Fly Fishing: Malcolm’s bag helps the heroes
Larkwood hosted the East of England heat of the Fishing For Heroes competition this week.
The anglers taking part raised �1,414, including donations.
The winner of the competition was Malcolm Cole and runner-up George Worth. Both did well on a difficult day, despite a restocking the day before. Malcolm's biggest fish was 5lb 4oz, which also helped towards heaviest bag. Malcolm and George now go forward to the finals at Dever Springs in Hampshire.
Blackdyke enjoyed a great day at their float tubing event. Bill Morris, a float tubing newcomer, caught a lovely rainbow. This week most fish have been taken off the surface.
Klinkhammers, sedges, black hoppers and beetle imitations are taking limit bags. With the lake free from weed and algae the fish can be seen rising to the fly in the clear water.
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Rocklands Mere Fishery – generally in June, fishery managers start to worry about increased water temperatures and excessive weed growth and the measures to overcome it. So far June 2012 is not one of those Junes. With much lower than average water temperatures and cool, overcast days the fishing this past week has been exceptional with the majority of fish free rising and, on Sunday in particular, with overcast skies and slightly warmer air temperatures the fish were in their element.
Adrian Bordianu from Taverham fished an early evening session and in quite remarkable circumstances landed eight rainbows. Adrian was using a size 16 olive hares ear nymph fished on a floating line and just beneath the surface almost as an emerger.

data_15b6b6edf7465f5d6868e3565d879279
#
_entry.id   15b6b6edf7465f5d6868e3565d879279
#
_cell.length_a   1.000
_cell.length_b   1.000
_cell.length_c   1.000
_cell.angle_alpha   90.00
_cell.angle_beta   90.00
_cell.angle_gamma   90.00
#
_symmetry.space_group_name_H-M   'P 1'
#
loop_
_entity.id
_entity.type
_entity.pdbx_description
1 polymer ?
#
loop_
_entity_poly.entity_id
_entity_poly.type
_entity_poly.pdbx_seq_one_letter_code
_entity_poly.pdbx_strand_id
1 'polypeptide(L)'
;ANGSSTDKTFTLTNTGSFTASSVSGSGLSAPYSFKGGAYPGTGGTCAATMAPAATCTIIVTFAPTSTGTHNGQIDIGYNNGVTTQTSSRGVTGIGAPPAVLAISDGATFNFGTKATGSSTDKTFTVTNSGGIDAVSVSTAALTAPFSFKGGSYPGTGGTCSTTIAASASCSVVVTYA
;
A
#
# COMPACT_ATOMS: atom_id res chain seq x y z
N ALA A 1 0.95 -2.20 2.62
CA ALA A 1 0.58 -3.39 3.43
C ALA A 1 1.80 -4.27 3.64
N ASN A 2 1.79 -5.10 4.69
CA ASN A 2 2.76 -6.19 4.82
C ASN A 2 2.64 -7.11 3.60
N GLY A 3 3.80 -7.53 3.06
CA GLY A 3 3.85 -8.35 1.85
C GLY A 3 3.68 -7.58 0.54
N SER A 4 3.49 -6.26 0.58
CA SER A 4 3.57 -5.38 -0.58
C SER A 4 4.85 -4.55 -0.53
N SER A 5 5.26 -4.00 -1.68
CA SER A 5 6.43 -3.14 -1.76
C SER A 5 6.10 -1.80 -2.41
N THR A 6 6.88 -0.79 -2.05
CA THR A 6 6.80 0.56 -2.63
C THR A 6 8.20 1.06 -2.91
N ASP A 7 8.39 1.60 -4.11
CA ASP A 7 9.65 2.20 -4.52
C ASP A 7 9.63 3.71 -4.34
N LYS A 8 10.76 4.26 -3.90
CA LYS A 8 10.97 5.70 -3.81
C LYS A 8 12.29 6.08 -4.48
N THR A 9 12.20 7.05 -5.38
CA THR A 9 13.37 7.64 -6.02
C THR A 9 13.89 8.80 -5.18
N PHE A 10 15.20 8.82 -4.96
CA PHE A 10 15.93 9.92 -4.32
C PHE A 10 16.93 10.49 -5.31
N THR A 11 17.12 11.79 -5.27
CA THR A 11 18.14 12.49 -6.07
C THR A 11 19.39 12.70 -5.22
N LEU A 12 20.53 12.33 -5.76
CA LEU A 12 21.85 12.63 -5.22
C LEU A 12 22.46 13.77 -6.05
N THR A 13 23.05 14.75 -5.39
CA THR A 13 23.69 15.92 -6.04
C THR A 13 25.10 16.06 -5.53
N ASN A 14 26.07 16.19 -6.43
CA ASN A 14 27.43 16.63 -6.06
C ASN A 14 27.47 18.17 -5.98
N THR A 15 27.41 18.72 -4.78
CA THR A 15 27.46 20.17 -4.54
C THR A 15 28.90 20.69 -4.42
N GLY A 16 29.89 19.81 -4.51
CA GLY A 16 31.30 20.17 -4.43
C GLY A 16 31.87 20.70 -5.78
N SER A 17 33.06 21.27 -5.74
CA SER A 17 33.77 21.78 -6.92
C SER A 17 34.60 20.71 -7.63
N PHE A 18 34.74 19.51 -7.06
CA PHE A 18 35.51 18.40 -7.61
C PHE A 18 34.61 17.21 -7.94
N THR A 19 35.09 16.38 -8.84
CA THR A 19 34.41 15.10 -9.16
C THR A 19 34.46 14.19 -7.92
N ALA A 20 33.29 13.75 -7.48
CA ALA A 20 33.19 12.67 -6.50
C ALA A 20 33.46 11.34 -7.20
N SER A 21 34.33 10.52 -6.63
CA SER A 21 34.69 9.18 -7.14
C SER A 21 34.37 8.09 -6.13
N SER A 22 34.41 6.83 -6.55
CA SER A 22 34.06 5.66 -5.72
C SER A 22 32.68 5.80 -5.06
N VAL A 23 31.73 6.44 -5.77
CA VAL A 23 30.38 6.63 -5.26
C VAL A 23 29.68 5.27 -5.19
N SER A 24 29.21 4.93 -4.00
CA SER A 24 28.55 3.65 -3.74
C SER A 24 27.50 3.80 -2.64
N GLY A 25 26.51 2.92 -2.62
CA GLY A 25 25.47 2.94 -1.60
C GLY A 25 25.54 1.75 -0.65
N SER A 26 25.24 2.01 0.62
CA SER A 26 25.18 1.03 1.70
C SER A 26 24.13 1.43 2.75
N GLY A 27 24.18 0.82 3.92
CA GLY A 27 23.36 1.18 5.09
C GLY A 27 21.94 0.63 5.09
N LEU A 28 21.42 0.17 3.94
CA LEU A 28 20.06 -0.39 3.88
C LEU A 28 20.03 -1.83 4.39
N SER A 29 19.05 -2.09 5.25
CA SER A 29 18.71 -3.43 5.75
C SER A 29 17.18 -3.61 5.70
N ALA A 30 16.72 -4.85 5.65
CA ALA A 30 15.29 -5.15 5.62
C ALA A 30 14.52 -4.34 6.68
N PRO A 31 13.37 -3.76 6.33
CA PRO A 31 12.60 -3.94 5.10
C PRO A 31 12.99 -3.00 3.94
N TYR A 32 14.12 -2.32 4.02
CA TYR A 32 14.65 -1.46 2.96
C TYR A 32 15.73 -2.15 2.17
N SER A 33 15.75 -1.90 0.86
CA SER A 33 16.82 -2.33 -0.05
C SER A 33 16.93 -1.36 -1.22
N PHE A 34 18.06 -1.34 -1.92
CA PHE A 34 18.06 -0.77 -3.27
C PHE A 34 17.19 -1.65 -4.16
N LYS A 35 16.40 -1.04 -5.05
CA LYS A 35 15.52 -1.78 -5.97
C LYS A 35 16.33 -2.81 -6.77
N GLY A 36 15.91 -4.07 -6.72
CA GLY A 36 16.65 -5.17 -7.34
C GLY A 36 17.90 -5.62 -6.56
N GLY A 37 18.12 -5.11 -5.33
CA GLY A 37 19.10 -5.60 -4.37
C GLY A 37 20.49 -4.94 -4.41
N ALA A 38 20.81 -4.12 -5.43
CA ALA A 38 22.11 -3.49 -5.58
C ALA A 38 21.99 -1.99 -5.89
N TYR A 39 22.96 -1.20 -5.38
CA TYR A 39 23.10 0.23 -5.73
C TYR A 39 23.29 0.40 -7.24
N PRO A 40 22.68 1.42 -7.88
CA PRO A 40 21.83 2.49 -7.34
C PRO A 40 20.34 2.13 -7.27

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Adrian commented that olive was the key, with a standard grey hares ear nymph producing no interest at all. With the water continuing to be crystal clear, small flies will still be the order of the day in the coming weeks. Try small olive nymphs, buzzers and tiny comparaduns or parachute dries when fish are consistently rising.
Willow Lakes – the weather is dictating fishing methods at present. Floating lines with nymphs when the weather is fine and fish are rising, sinking lines with damsell nymphs and black and green lures and boobys when the weather is wet and/or windy. Prospects excellent.
Nar Valley's Hobbs Lake trout Fishery is in great form with some spectacular hatches of olives, mayfly, and sedges. The best methods appear to be slow retrieved emergers, nymphs, and buzzers, with a dry fly certainly well worth a go.